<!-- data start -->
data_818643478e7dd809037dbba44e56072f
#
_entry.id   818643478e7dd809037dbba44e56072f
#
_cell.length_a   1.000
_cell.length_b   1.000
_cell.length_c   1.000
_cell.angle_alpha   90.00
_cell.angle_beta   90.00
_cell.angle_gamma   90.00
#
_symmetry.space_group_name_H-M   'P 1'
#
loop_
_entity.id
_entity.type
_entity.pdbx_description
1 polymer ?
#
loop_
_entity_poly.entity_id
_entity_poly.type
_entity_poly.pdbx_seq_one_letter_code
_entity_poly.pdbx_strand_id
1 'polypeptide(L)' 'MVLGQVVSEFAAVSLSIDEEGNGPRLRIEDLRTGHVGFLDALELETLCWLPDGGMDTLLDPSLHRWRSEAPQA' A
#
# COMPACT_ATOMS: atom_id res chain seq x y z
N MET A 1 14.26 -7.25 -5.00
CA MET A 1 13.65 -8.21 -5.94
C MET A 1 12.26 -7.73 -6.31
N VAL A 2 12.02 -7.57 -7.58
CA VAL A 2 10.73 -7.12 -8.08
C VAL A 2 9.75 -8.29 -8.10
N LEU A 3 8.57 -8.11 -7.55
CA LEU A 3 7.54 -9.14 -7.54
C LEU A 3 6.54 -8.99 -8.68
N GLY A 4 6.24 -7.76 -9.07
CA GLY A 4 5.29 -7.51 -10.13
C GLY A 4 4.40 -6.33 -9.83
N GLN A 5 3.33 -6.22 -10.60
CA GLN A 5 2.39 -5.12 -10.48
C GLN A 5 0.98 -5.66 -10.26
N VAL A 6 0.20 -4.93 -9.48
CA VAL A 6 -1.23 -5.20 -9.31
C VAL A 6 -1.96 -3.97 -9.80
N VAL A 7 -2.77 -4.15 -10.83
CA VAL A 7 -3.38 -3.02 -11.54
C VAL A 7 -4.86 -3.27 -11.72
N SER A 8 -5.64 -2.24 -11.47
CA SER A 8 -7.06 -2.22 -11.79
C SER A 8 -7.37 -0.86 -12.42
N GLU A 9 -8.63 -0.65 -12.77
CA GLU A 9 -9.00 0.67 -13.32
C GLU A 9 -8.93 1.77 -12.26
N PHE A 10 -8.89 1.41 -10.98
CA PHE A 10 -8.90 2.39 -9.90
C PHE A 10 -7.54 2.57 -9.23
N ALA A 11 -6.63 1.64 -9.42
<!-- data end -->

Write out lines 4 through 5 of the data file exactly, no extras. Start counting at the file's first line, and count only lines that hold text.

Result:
#
_cell.length_a   1.000